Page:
A Review of CV Benefit With Antihyperglycemic Medications

Ahmed HM, Khraishah H, Cho L.
Cardioprotective anti-hyperglycaemic medications: a review of clinical trials. Eur Heart J 2017;Dec 9:[Epub ahead of print].

The following are 10 key points from this review, which is intended to provide clinicians with a practical guide to understanding cardiovascular (CV) benefits of antihyperglycemic medications, including sodium-glucose cotransporter-2 (SGLT-2) inhibitors and glucagon-like peptide-1 receptor (GLP-1-R) agonists, based on recent clinical trials:

  1. Recent randomized controlled clinical trials in patients with type 2 diabetes found a decrease in CV events on SGLT-2 inhibitors (empagliflozin, canagliflozin) and GLP-1-R agonists (liraglutide, semaglutide). The US Food and Drug Administration recently approved empagliflozin in patients with type 2 diabetes and pre-existing CV disease to reduce risk of CV death.
  2. SGLT-2 inhibitors increase urinary excretion of glucose in renal tubules, leading to improvement in glycemic control without increased risk for hypoglycemia because they do not increase insulin secretion. Hemoglobin A1C is lowered by 0.5-0.7%. Blood pressure, weight, and triglycerides are also reduced.
  3. Metabolic effects of SGLT-2 inhibitors include weight loss, improved insulin sensitivity, and negative energy balance. The negative energy balance promotes ketone bodies to be utilized by cardiac myocytes, which are more efficient as energy sources.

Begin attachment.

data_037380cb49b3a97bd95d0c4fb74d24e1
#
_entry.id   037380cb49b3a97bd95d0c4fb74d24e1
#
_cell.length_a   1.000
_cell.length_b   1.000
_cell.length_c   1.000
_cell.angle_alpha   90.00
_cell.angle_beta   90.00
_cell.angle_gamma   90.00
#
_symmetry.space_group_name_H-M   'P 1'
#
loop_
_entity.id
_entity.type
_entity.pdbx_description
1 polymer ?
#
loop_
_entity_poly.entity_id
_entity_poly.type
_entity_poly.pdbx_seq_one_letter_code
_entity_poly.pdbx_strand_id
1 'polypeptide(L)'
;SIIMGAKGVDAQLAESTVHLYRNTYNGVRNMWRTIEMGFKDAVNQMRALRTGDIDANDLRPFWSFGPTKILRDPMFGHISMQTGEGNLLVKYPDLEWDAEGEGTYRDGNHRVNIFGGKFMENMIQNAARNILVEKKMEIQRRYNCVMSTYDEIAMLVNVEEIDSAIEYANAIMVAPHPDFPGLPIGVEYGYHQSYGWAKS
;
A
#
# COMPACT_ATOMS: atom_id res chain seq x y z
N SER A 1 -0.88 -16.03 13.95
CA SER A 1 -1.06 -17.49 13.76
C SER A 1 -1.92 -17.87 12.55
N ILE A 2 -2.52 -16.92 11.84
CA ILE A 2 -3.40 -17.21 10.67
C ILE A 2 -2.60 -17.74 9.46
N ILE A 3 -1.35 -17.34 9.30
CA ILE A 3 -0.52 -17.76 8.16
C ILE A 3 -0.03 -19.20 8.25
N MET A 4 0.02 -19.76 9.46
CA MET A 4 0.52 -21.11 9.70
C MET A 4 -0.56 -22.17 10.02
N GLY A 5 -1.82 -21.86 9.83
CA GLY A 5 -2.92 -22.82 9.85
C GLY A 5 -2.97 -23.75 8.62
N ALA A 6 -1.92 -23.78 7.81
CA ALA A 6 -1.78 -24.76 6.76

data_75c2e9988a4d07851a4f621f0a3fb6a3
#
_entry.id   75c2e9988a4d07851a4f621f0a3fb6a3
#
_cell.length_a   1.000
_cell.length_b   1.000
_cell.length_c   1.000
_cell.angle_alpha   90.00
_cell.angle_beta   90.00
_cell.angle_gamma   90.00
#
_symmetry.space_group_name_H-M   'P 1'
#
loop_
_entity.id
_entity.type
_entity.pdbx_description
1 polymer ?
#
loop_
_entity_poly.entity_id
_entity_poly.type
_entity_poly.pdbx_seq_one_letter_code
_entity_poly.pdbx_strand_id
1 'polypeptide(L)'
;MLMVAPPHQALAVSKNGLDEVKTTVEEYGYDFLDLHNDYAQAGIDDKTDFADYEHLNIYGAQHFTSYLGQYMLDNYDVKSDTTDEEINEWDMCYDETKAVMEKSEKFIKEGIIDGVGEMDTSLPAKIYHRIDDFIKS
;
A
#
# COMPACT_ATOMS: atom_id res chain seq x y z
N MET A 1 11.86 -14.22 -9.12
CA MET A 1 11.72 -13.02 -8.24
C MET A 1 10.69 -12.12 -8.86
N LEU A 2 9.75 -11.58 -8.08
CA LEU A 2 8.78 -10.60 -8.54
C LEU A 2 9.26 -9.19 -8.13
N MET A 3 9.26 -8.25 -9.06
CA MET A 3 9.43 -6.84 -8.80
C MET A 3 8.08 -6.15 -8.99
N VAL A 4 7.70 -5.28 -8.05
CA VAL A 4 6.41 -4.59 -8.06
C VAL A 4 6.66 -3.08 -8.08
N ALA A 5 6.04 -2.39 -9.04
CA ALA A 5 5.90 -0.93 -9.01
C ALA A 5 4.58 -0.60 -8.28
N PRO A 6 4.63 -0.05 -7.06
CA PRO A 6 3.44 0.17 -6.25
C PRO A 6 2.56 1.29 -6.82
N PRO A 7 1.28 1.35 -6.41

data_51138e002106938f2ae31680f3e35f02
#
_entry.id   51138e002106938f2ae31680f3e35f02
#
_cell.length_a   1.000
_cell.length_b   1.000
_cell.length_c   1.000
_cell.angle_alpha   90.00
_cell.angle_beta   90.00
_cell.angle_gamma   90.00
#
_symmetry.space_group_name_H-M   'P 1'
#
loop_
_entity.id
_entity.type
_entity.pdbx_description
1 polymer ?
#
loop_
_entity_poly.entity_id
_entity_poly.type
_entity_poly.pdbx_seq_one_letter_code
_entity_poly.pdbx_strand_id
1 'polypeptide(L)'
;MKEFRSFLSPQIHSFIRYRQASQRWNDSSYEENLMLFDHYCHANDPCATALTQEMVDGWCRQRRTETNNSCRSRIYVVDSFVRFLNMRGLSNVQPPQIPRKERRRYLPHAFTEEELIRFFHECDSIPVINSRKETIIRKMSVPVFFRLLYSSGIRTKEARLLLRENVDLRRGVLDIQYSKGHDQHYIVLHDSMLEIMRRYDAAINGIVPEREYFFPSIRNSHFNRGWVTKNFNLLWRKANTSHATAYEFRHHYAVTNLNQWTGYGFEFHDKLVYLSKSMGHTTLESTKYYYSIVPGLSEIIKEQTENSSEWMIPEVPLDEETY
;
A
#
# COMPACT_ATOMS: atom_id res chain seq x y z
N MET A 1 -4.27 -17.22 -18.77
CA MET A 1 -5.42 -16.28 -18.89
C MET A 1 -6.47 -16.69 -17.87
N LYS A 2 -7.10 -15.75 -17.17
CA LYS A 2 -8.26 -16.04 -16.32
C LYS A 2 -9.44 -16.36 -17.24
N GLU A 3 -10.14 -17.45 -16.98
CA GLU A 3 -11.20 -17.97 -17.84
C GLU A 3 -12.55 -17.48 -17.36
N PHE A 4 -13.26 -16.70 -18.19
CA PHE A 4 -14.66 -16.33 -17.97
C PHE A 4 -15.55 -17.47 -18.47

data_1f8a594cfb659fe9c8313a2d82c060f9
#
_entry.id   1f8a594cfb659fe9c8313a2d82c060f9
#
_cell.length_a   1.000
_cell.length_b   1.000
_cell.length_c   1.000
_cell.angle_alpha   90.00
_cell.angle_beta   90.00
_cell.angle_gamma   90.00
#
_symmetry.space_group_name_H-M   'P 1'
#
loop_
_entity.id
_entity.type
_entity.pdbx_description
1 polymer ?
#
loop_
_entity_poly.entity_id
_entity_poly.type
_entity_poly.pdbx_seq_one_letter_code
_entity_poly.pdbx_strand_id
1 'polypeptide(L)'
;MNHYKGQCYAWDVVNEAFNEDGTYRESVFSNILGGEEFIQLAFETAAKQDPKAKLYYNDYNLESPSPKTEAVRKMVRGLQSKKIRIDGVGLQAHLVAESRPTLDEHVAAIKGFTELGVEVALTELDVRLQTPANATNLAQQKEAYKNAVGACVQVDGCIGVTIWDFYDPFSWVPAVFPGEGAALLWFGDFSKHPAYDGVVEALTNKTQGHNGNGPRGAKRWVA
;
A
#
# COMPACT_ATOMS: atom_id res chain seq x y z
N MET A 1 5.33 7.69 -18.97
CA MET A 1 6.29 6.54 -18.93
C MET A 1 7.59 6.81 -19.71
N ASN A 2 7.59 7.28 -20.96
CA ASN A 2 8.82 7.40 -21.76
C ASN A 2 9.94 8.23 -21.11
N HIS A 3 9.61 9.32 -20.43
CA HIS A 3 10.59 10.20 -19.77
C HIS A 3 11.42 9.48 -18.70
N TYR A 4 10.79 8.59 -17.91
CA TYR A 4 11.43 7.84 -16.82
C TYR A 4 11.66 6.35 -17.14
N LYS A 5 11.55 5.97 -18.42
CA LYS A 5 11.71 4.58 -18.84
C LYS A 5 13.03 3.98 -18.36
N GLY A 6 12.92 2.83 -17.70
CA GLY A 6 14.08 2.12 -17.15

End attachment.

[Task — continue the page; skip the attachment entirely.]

4. All-cause mortality was significantly decreased (32%), as was hospitalization from heart failure (35%) and CV mortality (38%), with empagliflozin compared with control in patients with type 2 diabetes at high CV risk in EMPA-REG OUTCOME (Empagliflozin Cardiovascular Outcome Event Trial in Type 2 Diabetes Mellitus Patients).
  5. Compared with placebo in patients with type 2 diabetes with high CV risk, canagliflozin was found to decrease primary endpoints of CV death, non-fatal myocardial infarction (MI), and non-fatal stroke. However, there was not a significant difference for individual endpoints of the primary endpoint or all-cause mortality in CANVAS (Canagliflozin Cardiovascular Assessment Study).
  6. GLP-1-R agonists increase insulin secretion by pancreatic beta cells and inhibits glucagon secretion. Hypoglycemia is unlikely because insulin secretion is not effected when glucose is ≤81 mg/dL. Hemoglobin A1C, weight, low-density lipoprotein, and blood pressure are all lowered with GLP1-R agonists. Major side effects include gastrointestinal issues and pruritus at the injection site.
  7. Patients with type 2 diabetes and high CV risk were studied on liraglutide or placebo in the LEADER (Liraglutide Effect and Action in Diabetes: Evaluation of Cardiovascular Outcome Results) trial. Primary outcome composite (CV death, non-fatal MI, or non-fatal stroke) was reduced with liraglutide (hazard ratio [HR] 0.87; 95% confidence interval [CI], 0.78-0.97; p < 0.01). Also reduced were death from CV causes (HR 0.78; 95% CI, 0.66-0.93; p = 0.007) and from any cause (HR 0.85; 95% CI, 0.74-0.97; p = 0.02).
  8. In clinical trials for lixisenatide and CV risk, no CV benefit was found. CV trials for dapagliflozin are ongoing.
  9. Patients who would benefit from these agents with positive trial outcomes have 1) type 2 diabetes; 2) history of MI, coronary revascularization, stroke, cerebrovascular disease, or peripheral arterial disease; and 3) glomerular filtration rate > 30 mL/min/1.73m2.
  10. The CV benefits seen with these medications may not be class specific. Further studies are ongoing to determine if the effects are drug- or class-specific.

Clinical Topics: Acute Coronary Syndromes, Diabetes and Cardiometabolic Disease, Dyslipidemia, Heart Failure and Cardiomyopathies, Prevention, Acute Heart Failure

Keywords: Acute Coronary Syndrome, Metabolic Syndrome X, Dyslipidemias, Heart Failure, Primary Prevention, Secondary Prevention

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